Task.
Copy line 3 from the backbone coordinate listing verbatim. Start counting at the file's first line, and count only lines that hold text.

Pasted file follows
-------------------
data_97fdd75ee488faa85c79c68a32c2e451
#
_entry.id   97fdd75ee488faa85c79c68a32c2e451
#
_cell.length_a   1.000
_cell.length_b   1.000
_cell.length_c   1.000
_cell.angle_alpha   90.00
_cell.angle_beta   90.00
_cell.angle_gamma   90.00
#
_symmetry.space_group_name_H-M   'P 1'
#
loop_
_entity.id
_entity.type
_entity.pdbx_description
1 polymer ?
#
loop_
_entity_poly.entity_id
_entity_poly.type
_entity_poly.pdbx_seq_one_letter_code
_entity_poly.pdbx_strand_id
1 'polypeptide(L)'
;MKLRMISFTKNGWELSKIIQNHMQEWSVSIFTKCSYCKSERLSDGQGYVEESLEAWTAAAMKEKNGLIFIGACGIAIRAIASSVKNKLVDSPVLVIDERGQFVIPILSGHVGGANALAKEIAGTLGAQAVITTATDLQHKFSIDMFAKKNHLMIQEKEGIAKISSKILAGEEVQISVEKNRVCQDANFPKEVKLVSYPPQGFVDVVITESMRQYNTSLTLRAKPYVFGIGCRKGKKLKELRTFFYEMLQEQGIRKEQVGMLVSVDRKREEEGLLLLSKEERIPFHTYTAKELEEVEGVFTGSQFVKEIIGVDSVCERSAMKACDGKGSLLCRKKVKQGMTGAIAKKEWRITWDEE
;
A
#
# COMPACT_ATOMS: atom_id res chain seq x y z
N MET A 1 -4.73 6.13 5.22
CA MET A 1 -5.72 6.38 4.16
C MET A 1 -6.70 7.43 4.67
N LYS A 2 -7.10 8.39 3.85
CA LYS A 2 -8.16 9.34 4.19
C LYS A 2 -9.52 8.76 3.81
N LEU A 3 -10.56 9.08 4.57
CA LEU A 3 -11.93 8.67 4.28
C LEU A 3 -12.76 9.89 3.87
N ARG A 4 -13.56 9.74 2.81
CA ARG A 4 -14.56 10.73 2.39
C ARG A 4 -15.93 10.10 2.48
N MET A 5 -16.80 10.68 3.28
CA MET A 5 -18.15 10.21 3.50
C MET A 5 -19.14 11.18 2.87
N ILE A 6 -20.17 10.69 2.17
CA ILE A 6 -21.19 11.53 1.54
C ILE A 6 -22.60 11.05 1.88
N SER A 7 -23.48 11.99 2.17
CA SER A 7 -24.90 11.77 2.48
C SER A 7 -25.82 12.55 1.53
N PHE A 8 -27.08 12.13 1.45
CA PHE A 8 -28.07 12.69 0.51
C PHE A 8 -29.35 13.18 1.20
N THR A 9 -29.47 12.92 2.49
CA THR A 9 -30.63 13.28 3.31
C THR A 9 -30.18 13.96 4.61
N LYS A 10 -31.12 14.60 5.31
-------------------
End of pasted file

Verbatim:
_entry.id   97fdd75ee488faa85c79c68a32c2e451